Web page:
Commentator fired for making racist comment during B.C. junior hockey game

·4 min read
A BCHL commentator has been fired and banned from further broadcasting after making a racist comment during a Friday game between the Alberni Valley Bulldogs and the Langley Rivermen. (dotshock/Shutterstock - image credit)
A BCHL commentator has been fired and banned from further broadcasting after making a racist comment during a Friday game between the Alberni Valley Bulldogs and the Langley Rivermen. (dotshock/Shutterstock - image credit)

WARNING: This story contains details some readers may find distressing.

A commentator has been fired after making a racist comment while calling a game between the Alberni Valley Bulldogs and the Langley Rivermen in the B.C. Hockey League (BCHL).

Bruce MacDonald, who was the colour commentator for Port Alberni radio station 93.3 The Peak's broadcast of the game, made a disparaging comment against 17-year-old Rivermen forward Owen Kim, who is of Asian descent.

The 5'7" player from North Vancouver was involved in an altercation with Bulldogs defenceman Logan Holm in the second period of the game.

"Oh, Kim … give it a break. Get on a ladder and talk to him," MacDonald is heard saying immediately after.

"Does he speak English? Maybe that's the problem."

MacDonald's comments drew an immediate reaction from play-by-play announcer Evan Hammond, who is heard saying "Now, come on! That's too far."

At the end of the period, MacDonald was removed from the broadcast by the Bulldogs and subsequently banned from future BCHL broadcasts. A colour commentator is someone who assists the main play-by-play announcer by providing levity and anecdotes — hence providing "colour" for the broadcast.

"Really, what this comes down to is a player safety issue," Jesse Adamson, BCHL communications manager, told CBC News. "When people think player safety, often they think suspensions to players for bad hits ... But off-the-ice stuff counts as well."

"We want to make sure that we send the message that treating one of our players like this is completely unacceptable."

Brad Bakken, governor of the Langley Rivermen, says Kim was upset when he heard about the comment after the game.

"It's not okay to be calling people certain things, or insinuating certain things," said Bakken.

Bakken adds the team is providing support for Kim and his family.

MacDonald issued a statement on Twitter on Saturday, saying he was "deeply sorry" for the hurt he had caused Kim, his family and others.

"No one should be made to feel that way and I take full responsibility for my racist words," he said in the statement.

Commentator terminated by employer

93.3 The Peak is managed by Pattison Media, which runs numerous radio and TV stations in Western Canada.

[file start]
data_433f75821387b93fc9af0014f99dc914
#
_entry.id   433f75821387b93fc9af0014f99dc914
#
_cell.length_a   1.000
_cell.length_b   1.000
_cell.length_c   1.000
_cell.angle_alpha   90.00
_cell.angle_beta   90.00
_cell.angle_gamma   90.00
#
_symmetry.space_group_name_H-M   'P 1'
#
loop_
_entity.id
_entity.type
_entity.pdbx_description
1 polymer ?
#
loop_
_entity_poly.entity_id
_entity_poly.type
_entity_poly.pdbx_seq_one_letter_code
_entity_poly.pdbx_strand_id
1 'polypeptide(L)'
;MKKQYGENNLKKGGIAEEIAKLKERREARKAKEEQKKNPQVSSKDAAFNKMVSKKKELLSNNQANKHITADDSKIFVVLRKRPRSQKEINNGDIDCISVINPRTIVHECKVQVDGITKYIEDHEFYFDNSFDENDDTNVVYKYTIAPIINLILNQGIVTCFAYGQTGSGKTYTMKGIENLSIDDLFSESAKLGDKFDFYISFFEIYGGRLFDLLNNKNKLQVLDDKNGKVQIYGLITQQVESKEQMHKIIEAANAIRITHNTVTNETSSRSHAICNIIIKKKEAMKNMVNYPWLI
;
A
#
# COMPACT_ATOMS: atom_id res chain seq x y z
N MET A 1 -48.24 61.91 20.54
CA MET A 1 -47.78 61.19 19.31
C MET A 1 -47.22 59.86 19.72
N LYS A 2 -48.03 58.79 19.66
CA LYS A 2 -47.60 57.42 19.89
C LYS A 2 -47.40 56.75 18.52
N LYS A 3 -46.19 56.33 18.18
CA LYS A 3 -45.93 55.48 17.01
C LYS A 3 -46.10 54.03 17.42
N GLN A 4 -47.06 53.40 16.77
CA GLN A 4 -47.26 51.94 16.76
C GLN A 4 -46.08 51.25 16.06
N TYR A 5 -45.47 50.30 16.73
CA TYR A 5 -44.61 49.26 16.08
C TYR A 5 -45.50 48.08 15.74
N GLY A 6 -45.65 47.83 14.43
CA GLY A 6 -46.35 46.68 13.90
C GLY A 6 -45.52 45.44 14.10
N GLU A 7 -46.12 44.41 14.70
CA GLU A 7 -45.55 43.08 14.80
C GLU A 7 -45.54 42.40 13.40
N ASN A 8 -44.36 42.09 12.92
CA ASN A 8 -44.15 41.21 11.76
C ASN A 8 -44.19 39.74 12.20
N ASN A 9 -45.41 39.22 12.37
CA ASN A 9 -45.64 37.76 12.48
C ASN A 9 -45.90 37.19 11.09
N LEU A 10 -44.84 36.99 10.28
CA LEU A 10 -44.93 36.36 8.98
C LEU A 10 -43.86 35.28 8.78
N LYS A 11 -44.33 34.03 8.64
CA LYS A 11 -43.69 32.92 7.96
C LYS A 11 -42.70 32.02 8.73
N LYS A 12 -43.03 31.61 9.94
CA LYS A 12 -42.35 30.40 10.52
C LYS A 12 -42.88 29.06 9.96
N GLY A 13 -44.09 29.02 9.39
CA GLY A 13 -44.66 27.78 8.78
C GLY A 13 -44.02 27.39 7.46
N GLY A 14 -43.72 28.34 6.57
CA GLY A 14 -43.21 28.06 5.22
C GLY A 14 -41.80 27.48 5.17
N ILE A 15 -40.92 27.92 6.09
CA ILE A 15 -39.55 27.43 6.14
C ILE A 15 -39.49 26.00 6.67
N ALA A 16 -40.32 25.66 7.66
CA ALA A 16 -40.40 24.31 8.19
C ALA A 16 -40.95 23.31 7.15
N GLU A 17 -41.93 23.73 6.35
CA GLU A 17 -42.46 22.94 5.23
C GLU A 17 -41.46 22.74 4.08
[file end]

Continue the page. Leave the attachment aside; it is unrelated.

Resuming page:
Rod Schween, president of the group, confirmed to CBC News that MacDonald had been fired Saturday morning as a result of his comments.

"Sometimes I think we think we've taken two steps forward, occasionally we take one step backwards," he said. "Hopefully we all can learn from an incident like this."

Schween says disparaging comments can have a huge impact on junior players who are at the developmental stage of their careers.

"Not only do we have an example to set to the young players on that team, we have a responsibility to our listeners and the public," he said. "To Mr. Kim and his family and to their hockey team, I extend our sincere apologies again."

It was unclear how long MacDonald had been calling Bulldogs games, with his statement saying the team had been a part of his life "since day one."

David Michaud, president of the Bulldogs, said MacDonald had been a "staple" at the club and a big draw for fans over the years, but his actions had consequences.

"As some of these issues [such as racism] have crept more prominently into the game lately, it's certainly led me to take pause and think of our our obligation and responsibility," he said. "To let something like that slide last night would have meant the other things we've done are just hollow or for show.

"I'm proud of how quickly and swiftly we acted on it. And I know our players know our stance and I hope the community knows our stance and appreciates it."

Friday's incident marks yet another instance of racism in the hockey world, with a wave of players coming out in recent weeks to report racist incidents on the ice.

In March, 16-year-old Zaya Morro said he was disappointed by a B.C. Hockey investigation into an incident where he was called a racial slur after a hit.

Numerous Black players have also come forward in Ottawa and Quebec in recent weeks to report incidents of racial abuse.

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